In the pupil transportation business, the challenges are many and not far between.

School bus drivers deal with unruly kids, sometimes unrulier parents, aggressive motorists and other difficulties on their routes.

Technicians often have their hands full in keeping up with maintenance on aging buses while keeping up with technological advances on new buses.

Directors and others in the transportation office have to stay on top of phone calls, e-mails and paperwork while making sure that the buses are getting the students where they need to go.

For transportation directors and other managers, it takes a wide variety of characteristics and skills to tackle the many challenges and run a successful operation. That’s the message that comes through loud and clear in our new “50 Top Traits of Great Transportation Directors” feature.

For that feature, we asked transportation directors to choose the traits they’ve found to be most important in their line of work. This brings to mind a related question: What are the top challenges they face in the job?

We asked directors about that, too, in the questionnaire for our 2012 School District Survey. Here are the most frequently cited challenges, along with the percentage of respondents who identified each:

1. Budget/funding issues — 21.7%
2. Driver recruitment/retention — 18%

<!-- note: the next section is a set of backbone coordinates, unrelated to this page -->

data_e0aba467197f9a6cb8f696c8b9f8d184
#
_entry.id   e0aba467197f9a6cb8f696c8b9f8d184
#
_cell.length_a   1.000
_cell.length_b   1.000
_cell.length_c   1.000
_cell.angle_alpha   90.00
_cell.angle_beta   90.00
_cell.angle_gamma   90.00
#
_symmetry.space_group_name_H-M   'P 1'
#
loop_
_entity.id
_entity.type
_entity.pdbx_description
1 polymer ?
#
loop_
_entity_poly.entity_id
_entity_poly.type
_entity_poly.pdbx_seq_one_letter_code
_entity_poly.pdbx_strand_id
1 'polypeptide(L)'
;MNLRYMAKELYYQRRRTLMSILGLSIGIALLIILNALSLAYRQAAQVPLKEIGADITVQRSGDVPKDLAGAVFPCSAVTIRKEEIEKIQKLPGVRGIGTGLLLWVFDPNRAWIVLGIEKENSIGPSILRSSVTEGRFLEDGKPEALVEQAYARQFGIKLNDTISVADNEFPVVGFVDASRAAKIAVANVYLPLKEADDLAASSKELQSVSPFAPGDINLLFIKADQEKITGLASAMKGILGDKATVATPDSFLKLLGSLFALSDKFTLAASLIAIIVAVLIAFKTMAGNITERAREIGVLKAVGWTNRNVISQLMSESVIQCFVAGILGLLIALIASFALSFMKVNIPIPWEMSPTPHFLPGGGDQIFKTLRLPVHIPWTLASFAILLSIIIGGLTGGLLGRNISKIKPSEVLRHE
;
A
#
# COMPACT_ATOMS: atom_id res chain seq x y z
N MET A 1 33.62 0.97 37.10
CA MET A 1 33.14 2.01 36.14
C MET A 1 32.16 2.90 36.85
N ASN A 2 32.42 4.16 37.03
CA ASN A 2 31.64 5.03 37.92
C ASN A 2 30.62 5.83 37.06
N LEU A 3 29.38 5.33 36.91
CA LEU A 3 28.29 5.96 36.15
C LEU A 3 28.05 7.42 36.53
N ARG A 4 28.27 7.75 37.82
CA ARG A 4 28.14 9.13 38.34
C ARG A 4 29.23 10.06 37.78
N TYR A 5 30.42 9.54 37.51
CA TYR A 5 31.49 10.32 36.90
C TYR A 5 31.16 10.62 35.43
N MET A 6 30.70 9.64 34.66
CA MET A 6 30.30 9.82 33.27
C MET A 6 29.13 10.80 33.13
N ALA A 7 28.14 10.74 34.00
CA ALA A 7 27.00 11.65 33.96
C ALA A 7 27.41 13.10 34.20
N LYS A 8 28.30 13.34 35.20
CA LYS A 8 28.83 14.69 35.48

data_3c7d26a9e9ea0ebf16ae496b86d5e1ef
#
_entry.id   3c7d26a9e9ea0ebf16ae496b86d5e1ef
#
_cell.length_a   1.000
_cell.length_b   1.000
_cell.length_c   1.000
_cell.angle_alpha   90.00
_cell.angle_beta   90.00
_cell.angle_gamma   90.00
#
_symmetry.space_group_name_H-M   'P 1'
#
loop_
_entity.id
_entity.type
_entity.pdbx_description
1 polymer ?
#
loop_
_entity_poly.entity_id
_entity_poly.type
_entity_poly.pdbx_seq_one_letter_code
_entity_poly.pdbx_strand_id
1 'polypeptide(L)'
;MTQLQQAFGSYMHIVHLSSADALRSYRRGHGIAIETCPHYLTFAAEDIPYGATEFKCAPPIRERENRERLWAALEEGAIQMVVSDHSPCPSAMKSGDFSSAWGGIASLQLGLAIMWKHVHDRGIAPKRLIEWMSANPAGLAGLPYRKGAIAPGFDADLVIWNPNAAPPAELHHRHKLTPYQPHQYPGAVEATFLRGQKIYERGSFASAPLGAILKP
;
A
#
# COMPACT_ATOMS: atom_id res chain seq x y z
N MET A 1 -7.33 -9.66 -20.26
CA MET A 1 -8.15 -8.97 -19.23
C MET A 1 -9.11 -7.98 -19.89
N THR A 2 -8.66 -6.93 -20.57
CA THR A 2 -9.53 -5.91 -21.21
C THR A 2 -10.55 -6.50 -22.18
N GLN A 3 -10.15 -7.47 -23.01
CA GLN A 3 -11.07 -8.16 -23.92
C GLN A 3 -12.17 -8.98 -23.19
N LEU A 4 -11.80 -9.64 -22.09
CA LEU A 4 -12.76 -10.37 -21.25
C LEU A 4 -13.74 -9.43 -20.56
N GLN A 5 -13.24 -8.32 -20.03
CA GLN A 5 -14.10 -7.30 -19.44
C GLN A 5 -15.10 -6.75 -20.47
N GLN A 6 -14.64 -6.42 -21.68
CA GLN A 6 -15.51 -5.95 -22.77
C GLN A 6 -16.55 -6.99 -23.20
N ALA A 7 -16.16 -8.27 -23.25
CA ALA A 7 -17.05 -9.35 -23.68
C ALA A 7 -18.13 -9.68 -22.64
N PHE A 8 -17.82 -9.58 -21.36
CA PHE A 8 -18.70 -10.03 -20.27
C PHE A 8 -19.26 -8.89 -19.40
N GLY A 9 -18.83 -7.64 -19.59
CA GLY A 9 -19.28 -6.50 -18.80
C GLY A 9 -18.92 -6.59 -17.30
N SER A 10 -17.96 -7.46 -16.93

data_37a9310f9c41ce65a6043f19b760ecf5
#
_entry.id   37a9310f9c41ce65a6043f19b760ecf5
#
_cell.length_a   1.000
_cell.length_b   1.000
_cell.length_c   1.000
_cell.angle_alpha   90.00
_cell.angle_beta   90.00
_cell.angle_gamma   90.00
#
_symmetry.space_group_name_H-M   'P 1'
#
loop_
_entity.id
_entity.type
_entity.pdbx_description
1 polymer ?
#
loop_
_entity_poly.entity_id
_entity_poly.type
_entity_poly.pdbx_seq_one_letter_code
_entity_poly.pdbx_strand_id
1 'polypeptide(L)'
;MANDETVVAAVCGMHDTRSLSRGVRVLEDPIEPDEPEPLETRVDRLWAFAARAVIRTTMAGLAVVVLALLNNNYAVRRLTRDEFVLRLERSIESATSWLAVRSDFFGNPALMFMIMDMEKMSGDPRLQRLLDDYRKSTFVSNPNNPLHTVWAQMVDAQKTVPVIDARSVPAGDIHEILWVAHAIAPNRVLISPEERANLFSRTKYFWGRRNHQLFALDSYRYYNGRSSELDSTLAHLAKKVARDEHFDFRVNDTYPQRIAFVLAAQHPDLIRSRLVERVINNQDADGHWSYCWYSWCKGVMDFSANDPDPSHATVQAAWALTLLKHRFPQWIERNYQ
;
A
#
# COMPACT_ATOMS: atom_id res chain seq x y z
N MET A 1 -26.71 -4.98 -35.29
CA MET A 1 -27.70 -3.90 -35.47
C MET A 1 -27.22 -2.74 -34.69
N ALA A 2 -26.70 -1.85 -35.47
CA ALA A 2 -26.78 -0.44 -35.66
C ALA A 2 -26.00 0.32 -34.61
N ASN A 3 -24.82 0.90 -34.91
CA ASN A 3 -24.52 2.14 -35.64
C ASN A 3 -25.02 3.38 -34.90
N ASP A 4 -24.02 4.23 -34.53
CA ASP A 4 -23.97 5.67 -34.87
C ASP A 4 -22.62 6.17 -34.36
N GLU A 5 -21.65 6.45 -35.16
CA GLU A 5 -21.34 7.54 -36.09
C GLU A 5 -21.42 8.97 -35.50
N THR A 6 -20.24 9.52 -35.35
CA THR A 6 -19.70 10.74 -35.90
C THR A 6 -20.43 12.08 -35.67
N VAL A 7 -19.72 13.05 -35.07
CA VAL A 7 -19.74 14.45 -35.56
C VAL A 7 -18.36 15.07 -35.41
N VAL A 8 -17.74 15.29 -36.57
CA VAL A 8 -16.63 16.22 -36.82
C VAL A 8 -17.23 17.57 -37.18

3. Student behavior — 9%
4. Maintaining service level — 6.3%
5. Personnel issues — 5.3%
6. Driver absenteeism — 4.2%
7. Routing/scheduling — 3.7%
(tie) Bus/equipment replacement — 3.7%
9. School/parent needs — 3.2%
(tie) Special-needs transportation — 3.2%
(tie) Homeless transportation — 3.2%

Other challenges cited by some of the transportation directors include district growth, morale, maintenance and time management. The list goes on.

It should come as no surprise that budget/funding was the most commonly identified top challenge for transportation directors. In recent years, school districts across the nation have been contending with severe budget cuts.

In many cases, this has led to transportation service cuts, such as increasing walking distances for students or eliminating routes. Also, many districts have been forced to delay bus replacement and run older buses longer.

A comment from Lennie Goff, director of transportation for Regional School Unit 18 in Oakland, Maine, illustrates the significance of the budget crisis.
Goff’s top challenge is “dealing with the dire economic situations and trying to maintain the service that we presently provide. For the first time in my 25 years, I’m considering elimination of services, [which] I didn’t think I would ever consider.”

Al Karam, director of transportation for Bethlehem Central School District in Delmar, N.Y., puts it this way: “My biggest challenge is the budget. Transportation is now more than ever in the crosshairs of those looking to reduce the cost of education.”

In a related challenge, Karam lost his fleet maintenance supervisor due to budget cuts, so he now has to wear that hat as well.

He says that the added fleet maintenance role “takes 90% of my day, which leaves me very little time if any to take care of my drivers, office problems or give due diligence to my responsibilities as the overall director.”

Clearly, the job of transportation director is not getting any easier. It takes people with a healthy supply of those “Top Traits” — maybe even all 50 — to lead transportation departments through these challenging times.